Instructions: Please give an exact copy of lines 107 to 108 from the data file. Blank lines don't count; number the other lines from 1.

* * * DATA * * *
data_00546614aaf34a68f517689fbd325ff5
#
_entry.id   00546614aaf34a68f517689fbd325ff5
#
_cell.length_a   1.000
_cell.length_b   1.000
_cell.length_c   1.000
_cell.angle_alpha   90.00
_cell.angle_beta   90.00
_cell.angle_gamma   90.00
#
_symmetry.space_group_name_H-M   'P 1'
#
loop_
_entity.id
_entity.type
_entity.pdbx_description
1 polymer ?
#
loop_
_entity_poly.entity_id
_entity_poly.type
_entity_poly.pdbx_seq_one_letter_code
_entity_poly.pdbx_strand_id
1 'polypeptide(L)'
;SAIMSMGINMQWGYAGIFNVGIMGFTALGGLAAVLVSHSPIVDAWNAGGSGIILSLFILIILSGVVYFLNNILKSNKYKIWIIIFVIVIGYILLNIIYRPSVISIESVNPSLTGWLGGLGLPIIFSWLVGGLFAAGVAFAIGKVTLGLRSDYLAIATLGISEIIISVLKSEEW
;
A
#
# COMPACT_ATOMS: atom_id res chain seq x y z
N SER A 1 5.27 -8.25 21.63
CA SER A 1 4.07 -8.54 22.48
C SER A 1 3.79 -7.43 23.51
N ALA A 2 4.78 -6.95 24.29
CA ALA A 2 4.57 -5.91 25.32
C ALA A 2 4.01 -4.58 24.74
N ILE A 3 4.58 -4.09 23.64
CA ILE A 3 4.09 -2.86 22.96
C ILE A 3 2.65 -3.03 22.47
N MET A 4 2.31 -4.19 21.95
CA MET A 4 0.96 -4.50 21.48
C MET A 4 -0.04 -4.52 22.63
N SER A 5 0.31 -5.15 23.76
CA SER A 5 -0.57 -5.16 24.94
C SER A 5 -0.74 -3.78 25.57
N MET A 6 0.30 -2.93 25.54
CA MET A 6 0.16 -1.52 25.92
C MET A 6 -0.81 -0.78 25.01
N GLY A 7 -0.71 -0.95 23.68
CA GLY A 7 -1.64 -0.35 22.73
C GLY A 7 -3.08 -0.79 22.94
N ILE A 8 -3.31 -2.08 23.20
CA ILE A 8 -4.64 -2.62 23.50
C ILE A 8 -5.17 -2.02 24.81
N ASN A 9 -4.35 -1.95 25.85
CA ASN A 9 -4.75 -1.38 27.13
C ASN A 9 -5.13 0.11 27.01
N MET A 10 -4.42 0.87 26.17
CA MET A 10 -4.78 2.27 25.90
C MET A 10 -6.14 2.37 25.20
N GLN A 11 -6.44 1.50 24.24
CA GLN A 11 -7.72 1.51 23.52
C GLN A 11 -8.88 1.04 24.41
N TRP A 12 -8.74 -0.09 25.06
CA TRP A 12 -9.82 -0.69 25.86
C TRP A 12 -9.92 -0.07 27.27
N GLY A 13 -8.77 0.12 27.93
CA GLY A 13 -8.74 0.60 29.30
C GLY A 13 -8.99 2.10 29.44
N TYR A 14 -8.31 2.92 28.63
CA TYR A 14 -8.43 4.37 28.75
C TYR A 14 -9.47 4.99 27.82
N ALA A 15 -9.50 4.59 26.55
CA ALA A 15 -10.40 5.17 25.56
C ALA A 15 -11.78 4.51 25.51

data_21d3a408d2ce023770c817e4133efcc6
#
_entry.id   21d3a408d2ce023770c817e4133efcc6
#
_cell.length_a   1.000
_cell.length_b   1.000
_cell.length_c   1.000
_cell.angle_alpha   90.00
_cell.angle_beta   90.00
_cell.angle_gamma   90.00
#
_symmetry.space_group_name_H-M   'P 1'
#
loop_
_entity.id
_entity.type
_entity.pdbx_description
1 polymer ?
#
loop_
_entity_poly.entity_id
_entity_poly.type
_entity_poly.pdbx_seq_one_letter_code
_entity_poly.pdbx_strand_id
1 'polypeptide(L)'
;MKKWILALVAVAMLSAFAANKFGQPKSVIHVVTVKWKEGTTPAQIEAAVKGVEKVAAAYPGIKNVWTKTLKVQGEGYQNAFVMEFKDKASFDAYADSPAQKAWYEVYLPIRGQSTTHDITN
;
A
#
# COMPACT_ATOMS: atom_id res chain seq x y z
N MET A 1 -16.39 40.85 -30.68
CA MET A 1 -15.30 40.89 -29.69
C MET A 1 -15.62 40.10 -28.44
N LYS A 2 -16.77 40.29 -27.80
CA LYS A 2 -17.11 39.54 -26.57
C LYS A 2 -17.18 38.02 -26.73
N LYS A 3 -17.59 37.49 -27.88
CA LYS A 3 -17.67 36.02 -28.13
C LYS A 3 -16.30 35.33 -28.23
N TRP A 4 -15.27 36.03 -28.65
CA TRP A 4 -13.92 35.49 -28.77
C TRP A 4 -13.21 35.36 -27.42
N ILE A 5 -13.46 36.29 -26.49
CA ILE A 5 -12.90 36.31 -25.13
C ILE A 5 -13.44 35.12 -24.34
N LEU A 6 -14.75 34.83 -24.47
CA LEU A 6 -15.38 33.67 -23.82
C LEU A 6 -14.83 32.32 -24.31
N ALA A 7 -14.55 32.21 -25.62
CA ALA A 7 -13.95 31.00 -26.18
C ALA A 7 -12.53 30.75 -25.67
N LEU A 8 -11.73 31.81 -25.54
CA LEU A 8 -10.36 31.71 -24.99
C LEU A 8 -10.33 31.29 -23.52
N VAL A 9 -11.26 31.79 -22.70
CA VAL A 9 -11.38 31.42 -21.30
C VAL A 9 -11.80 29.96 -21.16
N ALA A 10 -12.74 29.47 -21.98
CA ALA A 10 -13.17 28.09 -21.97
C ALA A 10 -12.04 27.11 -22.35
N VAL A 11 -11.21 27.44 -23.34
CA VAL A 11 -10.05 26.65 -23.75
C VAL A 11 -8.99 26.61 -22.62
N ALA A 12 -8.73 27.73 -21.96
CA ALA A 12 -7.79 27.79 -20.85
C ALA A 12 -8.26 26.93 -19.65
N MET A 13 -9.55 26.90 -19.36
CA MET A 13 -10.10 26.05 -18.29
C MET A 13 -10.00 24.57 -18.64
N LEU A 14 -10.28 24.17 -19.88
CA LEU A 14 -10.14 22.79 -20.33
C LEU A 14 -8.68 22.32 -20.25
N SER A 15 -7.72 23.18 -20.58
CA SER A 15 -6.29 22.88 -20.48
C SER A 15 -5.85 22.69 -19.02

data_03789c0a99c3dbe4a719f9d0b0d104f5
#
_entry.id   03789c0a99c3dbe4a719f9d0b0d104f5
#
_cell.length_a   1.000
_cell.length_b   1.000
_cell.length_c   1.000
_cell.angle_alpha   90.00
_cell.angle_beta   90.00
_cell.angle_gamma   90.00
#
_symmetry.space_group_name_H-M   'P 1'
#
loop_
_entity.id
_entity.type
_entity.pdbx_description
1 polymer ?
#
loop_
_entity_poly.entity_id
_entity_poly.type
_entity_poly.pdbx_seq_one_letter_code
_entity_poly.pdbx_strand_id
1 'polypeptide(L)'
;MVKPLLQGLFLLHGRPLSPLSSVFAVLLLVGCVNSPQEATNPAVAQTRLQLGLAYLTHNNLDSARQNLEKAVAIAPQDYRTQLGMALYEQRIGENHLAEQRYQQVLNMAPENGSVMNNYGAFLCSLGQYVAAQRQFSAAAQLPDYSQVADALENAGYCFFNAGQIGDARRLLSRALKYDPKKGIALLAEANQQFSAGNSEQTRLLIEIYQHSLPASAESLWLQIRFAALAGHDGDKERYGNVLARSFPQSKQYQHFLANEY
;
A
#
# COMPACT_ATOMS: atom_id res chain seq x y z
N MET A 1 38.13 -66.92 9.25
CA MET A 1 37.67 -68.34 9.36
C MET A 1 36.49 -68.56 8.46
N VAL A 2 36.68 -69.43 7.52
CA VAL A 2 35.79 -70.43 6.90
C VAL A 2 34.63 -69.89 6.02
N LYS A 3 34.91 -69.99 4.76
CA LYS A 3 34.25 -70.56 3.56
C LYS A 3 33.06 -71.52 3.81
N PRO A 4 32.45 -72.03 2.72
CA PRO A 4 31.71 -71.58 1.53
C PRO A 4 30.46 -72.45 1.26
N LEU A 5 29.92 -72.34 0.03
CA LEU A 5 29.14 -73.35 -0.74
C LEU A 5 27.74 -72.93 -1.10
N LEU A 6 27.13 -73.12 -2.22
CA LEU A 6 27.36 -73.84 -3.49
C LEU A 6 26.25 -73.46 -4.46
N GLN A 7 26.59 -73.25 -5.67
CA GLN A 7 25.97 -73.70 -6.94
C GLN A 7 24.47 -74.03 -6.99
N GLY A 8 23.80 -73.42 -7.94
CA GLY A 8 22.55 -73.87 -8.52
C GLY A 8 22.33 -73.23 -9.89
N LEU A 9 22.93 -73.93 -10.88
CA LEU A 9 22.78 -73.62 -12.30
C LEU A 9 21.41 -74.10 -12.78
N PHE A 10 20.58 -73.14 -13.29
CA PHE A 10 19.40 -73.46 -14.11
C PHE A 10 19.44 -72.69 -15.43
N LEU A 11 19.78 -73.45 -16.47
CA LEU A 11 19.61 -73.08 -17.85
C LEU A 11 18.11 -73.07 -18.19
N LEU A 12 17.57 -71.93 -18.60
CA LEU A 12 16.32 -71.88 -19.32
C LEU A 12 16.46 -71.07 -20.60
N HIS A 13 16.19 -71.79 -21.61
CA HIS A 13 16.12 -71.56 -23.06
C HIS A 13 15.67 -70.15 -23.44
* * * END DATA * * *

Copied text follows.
CA MET A 1 -15.30 40.89 -29.69
C MET A 1 -15.62 40.10 -28.44